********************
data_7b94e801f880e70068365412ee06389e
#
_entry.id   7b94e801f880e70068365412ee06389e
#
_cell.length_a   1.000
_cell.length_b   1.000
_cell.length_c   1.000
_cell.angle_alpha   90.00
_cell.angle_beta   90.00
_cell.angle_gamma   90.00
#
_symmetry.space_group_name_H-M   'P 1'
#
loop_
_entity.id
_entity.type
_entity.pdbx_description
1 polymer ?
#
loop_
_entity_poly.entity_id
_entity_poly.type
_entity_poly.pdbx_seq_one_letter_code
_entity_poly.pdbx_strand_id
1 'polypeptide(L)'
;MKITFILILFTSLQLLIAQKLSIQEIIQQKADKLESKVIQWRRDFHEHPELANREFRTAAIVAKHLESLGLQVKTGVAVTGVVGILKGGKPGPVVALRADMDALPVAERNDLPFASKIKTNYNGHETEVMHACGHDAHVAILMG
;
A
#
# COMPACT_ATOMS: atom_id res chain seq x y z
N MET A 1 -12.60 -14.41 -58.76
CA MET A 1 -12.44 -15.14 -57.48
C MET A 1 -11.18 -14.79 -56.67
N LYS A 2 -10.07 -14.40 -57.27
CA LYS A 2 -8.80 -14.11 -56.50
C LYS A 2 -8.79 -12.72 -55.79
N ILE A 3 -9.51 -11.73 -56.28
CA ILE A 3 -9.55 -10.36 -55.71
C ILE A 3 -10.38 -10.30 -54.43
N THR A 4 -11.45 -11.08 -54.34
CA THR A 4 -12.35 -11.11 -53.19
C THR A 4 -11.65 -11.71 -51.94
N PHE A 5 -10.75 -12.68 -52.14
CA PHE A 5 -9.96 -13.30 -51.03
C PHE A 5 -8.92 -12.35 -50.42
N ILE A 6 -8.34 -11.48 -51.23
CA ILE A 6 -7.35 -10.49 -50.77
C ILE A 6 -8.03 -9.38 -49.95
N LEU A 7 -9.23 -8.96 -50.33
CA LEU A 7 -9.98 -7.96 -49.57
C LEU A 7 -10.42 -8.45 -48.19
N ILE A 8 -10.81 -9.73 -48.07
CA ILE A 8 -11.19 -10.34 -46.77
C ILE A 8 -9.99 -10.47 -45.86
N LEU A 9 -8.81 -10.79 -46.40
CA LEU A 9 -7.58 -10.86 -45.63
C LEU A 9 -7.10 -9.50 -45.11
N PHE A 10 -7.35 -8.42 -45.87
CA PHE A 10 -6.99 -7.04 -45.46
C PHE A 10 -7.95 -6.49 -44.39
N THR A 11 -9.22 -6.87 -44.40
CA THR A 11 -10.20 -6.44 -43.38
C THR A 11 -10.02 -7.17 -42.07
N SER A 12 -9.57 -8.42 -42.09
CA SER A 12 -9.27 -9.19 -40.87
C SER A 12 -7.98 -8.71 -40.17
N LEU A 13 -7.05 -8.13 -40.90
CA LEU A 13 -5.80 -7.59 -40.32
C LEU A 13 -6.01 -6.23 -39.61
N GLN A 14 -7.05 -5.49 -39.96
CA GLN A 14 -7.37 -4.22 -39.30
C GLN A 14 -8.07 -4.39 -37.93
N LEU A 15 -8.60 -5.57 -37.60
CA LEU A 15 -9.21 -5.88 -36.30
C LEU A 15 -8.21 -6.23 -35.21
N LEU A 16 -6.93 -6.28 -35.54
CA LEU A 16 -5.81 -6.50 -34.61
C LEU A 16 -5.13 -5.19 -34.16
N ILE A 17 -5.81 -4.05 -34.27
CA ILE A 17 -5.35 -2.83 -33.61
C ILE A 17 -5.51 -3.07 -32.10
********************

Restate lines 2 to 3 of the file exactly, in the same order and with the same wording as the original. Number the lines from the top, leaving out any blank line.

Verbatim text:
#
_entry.id   7b94e801f880e70068365412ee06389e